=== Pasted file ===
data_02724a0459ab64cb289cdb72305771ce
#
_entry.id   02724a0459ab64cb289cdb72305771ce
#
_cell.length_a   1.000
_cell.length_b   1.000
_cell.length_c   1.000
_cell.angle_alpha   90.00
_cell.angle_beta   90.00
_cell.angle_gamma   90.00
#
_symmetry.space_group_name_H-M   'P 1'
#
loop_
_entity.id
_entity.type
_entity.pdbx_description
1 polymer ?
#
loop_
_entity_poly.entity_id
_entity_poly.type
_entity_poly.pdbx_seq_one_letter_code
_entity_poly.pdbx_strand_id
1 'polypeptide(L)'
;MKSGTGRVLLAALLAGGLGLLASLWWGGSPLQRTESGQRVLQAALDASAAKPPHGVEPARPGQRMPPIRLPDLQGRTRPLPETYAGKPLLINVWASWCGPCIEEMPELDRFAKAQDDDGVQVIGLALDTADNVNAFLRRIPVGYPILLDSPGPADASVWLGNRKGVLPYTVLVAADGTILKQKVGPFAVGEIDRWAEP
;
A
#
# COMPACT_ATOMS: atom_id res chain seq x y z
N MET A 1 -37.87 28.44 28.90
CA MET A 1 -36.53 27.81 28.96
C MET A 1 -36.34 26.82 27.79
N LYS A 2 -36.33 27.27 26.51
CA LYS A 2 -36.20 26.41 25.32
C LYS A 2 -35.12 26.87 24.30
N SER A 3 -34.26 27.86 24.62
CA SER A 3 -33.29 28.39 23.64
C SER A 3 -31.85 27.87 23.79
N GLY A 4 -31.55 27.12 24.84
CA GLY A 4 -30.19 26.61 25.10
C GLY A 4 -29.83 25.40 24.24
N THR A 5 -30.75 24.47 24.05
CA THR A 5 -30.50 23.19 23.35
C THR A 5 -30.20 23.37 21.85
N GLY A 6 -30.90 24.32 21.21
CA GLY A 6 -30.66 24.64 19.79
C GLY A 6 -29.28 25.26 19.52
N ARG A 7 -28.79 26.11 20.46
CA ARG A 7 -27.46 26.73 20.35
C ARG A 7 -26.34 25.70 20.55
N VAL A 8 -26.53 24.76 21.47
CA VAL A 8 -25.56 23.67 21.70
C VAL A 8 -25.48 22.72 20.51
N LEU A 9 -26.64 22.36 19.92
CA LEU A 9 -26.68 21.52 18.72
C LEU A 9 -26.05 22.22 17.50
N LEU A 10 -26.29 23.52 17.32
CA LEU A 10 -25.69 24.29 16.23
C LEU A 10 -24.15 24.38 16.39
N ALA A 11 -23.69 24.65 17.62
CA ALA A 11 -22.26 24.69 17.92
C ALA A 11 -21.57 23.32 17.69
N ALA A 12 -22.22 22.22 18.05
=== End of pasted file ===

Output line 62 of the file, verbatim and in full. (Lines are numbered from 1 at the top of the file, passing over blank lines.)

CA ALA A 11 -22.26 24.69 17.92